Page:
Don Draper and his rag-tag team of advertising misfits at Sterling Cooper Draper Pryce come back to the small screen today, and that’s a good enough reason to write about it. You should give the show a try. Unless you’ve been living under a culture-proof rock for the last 4 or so years, “Mad Men” is an award-winning show on AMC about advertisers in the 60’s. That’s the abbreviated version. If you watch the show religiously, you know it’s really about the existential crisis of a man who never is quite sure of who he is or who he wants to be, set in a 1960’s Ad Agency. It’s a time machine to an era full of drinking, smoking, and philandering, but also an era full of change and empowerment. I could continue the pretentious drivel for a while, but I figured it’d probably be easier to persuade you to watch the show through quotes and videos, and a little commentary in between.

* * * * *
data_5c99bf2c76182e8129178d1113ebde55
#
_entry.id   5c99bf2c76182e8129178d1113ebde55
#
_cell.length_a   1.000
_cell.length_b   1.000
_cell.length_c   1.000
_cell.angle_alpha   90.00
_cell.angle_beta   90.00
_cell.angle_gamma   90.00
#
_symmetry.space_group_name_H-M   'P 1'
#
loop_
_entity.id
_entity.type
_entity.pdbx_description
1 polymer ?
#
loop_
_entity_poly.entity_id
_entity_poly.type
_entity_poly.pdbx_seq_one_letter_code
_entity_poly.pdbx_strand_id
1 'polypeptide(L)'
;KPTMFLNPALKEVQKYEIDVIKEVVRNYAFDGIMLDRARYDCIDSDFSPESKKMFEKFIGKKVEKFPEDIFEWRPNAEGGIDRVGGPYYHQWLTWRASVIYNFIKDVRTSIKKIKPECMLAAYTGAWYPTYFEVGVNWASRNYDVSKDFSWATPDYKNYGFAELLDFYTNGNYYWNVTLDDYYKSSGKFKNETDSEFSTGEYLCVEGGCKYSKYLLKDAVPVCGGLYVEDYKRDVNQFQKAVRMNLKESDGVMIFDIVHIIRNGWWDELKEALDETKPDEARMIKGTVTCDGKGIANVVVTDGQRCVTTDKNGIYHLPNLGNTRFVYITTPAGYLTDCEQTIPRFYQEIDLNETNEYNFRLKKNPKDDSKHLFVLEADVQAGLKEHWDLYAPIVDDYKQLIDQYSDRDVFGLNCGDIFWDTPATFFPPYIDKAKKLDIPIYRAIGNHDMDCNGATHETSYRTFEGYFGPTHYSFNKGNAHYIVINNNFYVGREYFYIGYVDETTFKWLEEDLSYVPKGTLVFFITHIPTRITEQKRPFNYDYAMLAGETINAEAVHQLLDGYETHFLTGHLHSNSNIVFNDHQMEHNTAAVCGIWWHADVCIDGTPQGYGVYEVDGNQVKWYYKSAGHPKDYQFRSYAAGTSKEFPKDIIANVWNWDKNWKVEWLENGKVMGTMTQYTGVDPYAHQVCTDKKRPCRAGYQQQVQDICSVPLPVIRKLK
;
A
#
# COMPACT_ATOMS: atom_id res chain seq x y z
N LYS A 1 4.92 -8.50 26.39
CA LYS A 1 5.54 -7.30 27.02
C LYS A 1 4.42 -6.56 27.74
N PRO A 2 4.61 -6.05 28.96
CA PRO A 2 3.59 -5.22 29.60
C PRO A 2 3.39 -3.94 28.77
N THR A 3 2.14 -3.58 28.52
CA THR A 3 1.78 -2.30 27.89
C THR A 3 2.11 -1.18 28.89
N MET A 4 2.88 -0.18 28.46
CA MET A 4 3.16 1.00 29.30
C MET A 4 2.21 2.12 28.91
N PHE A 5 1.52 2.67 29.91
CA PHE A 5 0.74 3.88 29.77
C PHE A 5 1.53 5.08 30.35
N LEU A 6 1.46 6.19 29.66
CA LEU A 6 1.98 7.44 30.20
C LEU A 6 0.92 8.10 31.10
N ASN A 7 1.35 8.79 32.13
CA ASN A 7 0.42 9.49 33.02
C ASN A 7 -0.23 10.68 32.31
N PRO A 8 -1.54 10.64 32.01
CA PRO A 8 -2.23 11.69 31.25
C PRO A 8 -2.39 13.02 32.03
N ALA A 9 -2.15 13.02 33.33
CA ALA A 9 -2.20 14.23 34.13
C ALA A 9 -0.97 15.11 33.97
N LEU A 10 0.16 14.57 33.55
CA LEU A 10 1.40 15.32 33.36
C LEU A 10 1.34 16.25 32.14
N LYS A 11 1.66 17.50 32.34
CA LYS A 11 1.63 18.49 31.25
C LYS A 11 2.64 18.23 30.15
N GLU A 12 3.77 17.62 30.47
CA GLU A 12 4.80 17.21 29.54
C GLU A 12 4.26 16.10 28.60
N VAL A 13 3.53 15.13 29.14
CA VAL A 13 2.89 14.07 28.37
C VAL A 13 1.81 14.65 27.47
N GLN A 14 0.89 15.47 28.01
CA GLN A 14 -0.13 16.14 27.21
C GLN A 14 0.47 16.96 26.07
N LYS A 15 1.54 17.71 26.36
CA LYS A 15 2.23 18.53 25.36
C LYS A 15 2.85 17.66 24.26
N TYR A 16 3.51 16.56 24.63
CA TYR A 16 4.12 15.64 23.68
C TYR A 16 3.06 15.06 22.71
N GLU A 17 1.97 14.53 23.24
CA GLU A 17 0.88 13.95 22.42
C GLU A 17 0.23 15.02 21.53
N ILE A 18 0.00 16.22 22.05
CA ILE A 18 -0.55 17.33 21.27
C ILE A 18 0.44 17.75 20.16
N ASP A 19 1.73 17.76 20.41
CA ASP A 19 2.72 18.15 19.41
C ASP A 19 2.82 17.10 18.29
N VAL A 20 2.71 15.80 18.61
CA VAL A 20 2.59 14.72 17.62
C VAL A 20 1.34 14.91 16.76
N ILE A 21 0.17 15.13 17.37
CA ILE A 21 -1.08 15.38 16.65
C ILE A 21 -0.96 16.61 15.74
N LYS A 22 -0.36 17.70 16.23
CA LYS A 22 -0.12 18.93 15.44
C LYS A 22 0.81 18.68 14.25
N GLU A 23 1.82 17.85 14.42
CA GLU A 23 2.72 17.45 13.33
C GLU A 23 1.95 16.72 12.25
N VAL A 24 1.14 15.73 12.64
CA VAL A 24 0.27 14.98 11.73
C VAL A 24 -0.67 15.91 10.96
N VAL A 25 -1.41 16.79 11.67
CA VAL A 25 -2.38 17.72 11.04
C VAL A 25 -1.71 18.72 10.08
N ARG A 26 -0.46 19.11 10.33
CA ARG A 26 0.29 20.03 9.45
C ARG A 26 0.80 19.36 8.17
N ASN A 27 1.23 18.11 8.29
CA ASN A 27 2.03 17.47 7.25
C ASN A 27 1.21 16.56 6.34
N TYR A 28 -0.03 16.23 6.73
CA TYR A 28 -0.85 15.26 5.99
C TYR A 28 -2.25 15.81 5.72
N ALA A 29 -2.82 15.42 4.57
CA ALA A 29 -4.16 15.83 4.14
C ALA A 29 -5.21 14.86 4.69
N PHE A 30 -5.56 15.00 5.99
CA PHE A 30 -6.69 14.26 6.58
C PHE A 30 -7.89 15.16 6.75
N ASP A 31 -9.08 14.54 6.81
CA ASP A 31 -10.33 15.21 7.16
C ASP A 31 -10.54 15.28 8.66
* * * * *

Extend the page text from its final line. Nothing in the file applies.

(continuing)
A few months ago, I had an interview for a company in Madison. I had to give a 10-minute presentation on anything I wanted. I chose to do a presentation on The Simpsons, but in a way that connected it to the ethos of the 90′s, and how the show was an important critique of modern culture. After I started preparing for the presentation, it dawned on me how similar this show and what is generally considered the best TV show ever, The Wire, are. The Wire was a show on HBO that centered on the drug trade in Baltimore, but it was also a show about how the institutions that drive the world are corrupt and let us down. The local government, police force, public school system, and media are institutions that are supposed to aid the people, yet because of funding, red tape, and sensationalism they let us down. In its own way, The Simpsons does exactly that. What follows is a rough outline of what I said during the presentation. I may not have gotten the job, but it did allow me to think deeper about two of my favorite TV shows.